Last updated: July 10, 2018
As the Sun rose through the mist at Cabrillo National Monument, wildlife biologists and volunteers joined forces with equipment in hand ready to explore the tidepools. Our team’s goal was to categorize as much biodiversity as possible in the rocky intertidal before the tide came up as a part of Snapshot Cal Coast.
NPS Photo/Nicole Ornelas, species of limpets, barnacles and anemones cover the rock while the Cabrillo Team surveys more biodiversity in the rocky intertidal.
Snapshot Cal Coast in an annual statewide effort to document our coastal biodiversity by holding a series of bioblitzes up and down the coast, focusing on intertidal zones in marine protected areas, like here at Cabrillo National Monument. A bioblitz is an intense period of biological surveying in attempt to record all living species in the qualified area. The information gathered is used to establish species ranges, morphology, breeding patterns, and much more monitoring information that is then available for public use. The year’s Snapshot Cal Coast was held during the week of June 13th - 20th, 2018.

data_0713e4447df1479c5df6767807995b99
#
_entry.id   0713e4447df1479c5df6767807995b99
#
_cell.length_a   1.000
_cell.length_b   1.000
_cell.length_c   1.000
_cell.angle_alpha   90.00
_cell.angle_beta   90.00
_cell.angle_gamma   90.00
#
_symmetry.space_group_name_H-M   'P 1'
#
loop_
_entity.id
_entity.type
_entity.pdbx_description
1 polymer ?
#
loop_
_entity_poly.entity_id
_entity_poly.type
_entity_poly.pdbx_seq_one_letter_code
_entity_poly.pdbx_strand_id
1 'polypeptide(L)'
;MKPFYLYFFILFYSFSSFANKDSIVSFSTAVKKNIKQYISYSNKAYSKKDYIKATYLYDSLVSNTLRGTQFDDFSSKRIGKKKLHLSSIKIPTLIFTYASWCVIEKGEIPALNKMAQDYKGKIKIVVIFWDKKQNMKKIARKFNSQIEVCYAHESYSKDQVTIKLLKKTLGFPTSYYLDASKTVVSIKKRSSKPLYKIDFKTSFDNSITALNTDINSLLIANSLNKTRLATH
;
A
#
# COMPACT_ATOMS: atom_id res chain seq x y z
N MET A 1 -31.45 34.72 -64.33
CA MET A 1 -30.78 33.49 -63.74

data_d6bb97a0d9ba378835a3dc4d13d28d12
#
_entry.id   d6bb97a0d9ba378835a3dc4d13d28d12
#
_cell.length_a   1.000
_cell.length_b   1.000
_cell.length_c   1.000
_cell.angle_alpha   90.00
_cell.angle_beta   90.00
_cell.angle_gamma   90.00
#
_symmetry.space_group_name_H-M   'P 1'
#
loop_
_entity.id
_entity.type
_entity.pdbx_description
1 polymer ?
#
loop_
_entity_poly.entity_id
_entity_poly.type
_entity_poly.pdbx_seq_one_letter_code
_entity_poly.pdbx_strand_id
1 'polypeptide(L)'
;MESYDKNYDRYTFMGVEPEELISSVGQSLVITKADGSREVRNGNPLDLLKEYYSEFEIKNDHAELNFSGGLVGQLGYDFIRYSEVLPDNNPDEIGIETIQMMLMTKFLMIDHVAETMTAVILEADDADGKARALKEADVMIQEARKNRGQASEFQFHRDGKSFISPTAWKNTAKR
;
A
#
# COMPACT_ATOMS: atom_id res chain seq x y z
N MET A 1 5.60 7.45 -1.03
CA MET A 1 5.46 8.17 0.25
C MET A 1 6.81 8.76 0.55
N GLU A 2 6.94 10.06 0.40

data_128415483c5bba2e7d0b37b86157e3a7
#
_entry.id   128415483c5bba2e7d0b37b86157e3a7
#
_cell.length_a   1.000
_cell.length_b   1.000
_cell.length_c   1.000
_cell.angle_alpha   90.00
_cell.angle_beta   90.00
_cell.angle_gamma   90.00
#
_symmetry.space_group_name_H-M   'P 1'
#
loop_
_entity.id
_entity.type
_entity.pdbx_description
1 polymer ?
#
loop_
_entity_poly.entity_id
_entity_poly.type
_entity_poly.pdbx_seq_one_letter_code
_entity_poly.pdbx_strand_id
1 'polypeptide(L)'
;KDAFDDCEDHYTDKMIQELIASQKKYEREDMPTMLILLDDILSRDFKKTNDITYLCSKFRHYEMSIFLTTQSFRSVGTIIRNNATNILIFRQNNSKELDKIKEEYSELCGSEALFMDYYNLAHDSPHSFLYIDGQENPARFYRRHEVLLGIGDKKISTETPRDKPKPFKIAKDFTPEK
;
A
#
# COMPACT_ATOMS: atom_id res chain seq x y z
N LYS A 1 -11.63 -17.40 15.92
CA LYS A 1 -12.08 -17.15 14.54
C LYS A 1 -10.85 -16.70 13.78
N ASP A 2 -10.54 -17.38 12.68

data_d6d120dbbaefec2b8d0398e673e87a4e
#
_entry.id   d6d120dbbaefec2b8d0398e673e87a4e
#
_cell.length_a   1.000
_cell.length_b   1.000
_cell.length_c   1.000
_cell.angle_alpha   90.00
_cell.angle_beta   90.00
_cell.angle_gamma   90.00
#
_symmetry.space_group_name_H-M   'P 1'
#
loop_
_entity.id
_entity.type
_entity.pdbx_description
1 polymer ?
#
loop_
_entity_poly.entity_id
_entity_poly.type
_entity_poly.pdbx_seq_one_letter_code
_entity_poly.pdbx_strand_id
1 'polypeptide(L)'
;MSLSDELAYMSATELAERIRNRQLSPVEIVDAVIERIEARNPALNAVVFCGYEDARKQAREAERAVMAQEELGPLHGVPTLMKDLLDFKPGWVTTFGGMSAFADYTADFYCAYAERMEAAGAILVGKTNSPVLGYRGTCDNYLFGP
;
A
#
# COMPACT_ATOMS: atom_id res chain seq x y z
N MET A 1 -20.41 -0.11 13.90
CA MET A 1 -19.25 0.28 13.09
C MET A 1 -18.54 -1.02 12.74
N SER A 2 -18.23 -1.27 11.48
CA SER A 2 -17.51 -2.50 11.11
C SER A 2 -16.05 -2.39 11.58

NPS Photo/Nicole Ornelas, Lauren Briggs records a Brown California Sea Hare, Aplysia californica, using iNaturalist.
Snapshot Cal Coast and other bioblitzes we have done at Cabrillo National Monument in the past are led using the free application iNaturalist that is designed and maintained by the California Academy of Sciences in San Francisco. Feel free to explore more and/or follow this tutorial to get started.
NPS Photo/Nicole Ornelas, Brittle Star camouflaging amongst many species of algae.
June 15, 2018 with a low tide of -1.6 at 5:40 a.m., the Cabrillo team set out bright and early with the motivation of coffee, donuts and a love of science. In a mere few hours, species of Abalone, Brittle Stars, Sea Hares, Nudibranchs, even more algae, and many other fascinating creatures were identified. Snapshot Cal Coast 2018 was able to record over 14,000 observations during this short time frame. Take a look at some of the observations.
Special thanks to the incredible help of our amazing citizen scientist volunteers.
We hope to see you at the next bioblitz!
NPS Photo/Nicole Ornelas, Chief of Natural Resources at Cabrillo National Monument, Keith Lombardo helps identify species with some of the VIP’s.
To become a tidepool volunteer: https://www.nps.gov/cabr/learn/nature/tperp.htm